Shale Gas Drilling

Fri, 2012-06-29 10:47Steve Horn
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Sand Land: Frac Sand Mining in Western Wisconsin - Video Report by DeSmogBlog

The rush to drill for unconventional gas, enabled by a process popularly known as “fracking,” or hydraulic fracturing, has brought with it much collateral damage. Close observers know about contaminated water, earthquakes, and climate change impacts of the shale gas boom, but few look at the entire life cycle of fracking from cradle to grave.

Until recently, one of the most underlooked facets of the industry was the “cradle” portion of the shale gas lifecycle: frac sand mining in the hills of northwestern Wisconsin and bordering eastern Minnesota, areas now serving as the epicenter of the frac sand mining world.

The silence on the issue ended after several good investigative stories were produced by outlets in the past year or so, such as Wisconsin WatchPR WatchThe Wisconsin State Journal, the Associated PressThe Wall Street JournalOrionEcoWatch, and most recently, Tom Dispatch. These various articles, all well worth reading, explain the land grab currently unfolding in the Midwest and the ecological damage that has accompanied it

To put it bluntly, there could be no shale gas extraction without the sand. As Tom Dispatch's Ellen Cantarow recently explained,

That sand, which props open fractures in the shale, has to come from somewhere. Without it, the fracking industry would grind to a halt. So big multinational corporations are descending on this bucolic region to cart off its prehistoric sand, which will later be forcefully injected into the earth elsewhere across the country to produce more natural gas. Geology that has taken millions of years to form is now being transformed into part of a system, a machine, helping to drive global climate change.

Frac sand, which consists of fine-grained sillica, can cause the respiratory illness, silicosis. Washing the frac sand in preparation for the fracking process is also a water intensive process, particularly threatening in the age of increasing water scarcity in the United States and around the world.

Thu, 2012-06-14 12:22Steve Horn
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Was Andrew Cuomo's NY Fracking "Sacrifice Zone" Plan Hatched by NRDC?

Has New York Governor Andrew Cuomo just made the southern tier of the state a “sacrifice zone,” as alleged by award-winning author and “fracktivist,” Sandra Steingraber? Was it a plot hatched by the Natural Resources Defense Council (NRDC)?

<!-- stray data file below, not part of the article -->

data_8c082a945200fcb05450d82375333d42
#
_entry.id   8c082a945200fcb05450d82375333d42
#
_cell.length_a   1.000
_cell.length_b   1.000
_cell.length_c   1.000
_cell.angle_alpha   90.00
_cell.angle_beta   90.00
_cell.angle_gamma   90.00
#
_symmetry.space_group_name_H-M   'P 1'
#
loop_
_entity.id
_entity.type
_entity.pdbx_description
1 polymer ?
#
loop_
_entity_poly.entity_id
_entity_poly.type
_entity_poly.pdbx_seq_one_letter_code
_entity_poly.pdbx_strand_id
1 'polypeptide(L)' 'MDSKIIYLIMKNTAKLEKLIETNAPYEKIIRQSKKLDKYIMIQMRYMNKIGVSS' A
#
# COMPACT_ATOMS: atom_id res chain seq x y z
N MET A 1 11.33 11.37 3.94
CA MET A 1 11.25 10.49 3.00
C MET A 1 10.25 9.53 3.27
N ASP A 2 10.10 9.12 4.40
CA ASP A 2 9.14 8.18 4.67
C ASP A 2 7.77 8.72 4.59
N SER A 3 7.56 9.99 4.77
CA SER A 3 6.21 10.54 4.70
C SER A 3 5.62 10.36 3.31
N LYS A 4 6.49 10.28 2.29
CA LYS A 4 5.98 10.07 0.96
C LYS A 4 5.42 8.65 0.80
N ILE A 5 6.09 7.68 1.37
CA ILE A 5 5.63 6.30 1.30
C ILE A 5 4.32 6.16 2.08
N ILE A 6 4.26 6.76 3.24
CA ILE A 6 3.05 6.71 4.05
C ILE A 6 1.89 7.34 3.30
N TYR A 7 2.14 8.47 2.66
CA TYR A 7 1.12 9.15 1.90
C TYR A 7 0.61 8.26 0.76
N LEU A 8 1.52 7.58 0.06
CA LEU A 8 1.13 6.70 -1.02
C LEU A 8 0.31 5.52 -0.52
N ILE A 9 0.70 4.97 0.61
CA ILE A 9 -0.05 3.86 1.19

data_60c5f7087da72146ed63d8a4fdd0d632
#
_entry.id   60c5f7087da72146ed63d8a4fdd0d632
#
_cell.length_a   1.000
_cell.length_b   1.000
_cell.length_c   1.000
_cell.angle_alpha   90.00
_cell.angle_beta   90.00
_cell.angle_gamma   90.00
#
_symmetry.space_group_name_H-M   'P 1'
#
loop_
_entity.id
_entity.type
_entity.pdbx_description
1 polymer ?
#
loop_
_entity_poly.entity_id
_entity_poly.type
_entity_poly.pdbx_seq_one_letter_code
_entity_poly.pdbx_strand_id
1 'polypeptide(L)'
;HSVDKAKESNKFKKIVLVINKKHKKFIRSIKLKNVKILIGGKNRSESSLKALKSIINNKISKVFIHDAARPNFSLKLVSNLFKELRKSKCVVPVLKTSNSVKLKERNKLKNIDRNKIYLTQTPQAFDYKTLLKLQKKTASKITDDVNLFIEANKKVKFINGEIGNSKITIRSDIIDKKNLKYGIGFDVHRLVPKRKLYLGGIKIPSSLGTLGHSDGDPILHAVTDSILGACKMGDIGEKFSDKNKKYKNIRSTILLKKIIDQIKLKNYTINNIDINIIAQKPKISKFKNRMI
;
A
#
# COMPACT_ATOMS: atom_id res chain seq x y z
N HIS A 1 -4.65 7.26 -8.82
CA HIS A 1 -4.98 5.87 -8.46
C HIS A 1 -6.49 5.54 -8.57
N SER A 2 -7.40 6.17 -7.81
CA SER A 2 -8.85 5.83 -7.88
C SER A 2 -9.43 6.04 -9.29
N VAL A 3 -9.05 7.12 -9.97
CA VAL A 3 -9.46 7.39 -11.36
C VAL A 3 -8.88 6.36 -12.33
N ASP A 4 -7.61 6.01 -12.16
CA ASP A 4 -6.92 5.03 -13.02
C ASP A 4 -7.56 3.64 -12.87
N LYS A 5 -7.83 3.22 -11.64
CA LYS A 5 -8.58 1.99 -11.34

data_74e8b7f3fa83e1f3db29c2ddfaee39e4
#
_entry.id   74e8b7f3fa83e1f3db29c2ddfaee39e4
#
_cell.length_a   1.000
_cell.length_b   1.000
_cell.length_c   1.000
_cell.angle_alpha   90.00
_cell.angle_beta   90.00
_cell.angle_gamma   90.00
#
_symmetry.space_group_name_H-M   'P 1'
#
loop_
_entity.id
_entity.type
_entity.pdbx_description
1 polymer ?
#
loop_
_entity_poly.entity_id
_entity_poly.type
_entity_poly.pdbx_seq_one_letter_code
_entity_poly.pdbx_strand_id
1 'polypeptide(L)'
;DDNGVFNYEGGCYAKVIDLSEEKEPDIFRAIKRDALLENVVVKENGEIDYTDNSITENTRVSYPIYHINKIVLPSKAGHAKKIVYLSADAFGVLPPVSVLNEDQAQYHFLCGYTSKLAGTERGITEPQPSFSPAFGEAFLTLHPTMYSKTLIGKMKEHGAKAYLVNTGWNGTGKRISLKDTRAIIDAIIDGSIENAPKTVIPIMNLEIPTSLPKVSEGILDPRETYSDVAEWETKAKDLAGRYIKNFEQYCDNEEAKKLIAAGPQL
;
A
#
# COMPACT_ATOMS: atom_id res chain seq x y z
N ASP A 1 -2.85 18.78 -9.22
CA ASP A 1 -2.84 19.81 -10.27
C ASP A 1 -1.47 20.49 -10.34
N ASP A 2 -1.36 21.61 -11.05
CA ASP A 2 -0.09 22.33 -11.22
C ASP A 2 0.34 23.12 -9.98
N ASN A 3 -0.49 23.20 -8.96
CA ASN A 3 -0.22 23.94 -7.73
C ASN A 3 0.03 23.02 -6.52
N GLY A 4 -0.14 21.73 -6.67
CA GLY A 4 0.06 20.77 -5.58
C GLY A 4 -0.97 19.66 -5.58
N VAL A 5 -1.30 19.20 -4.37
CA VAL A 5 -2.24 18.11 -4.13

The signs pointing to both possibilities are troublesome, to say the least.

The New York Times reported yesterday, via an unidentified insider at the New York Department of Environmental Conservation (DEC), that Cuomo intends to “limit [shale gas] drilling to the deepest areas of the Marcellus Shale rock formation, at least for the next several years, in an effort to reduce the risk of groundwater contamination.”

The Times article describes Cuomo's apparent plan:  

Gov. Andrew M. Cuomo’s administration is pursuing a plan to limit the controversial drilling method known as hydraulic fracturing to portions of several struggling New York counties along the border with Pennsylvania, and to permit it only in communities that express support for the technology.

These counties, it turns out, are not only “struggling,” as The Times describes them, but in destitute levels of poverty. Two of the counties up for grabs for fracking include Steuben and Chemung, which, according to New York Department of Labor statistics, have unemployment rates hovering around 10 percent, among the highest in the state.

Support for dangerous industrial development is certainly much easier to garner during times of economic desperation. That much has been made clear throughout history in the United States, particularly in the arena of mountaintop removal for coal extraction in Appalachia. In other words, it's far easier to sell a rotten bill of goods (or in this case, contaminated water and air) to those mired in poverty. Is New York setting up to repeat this tragic cycle?

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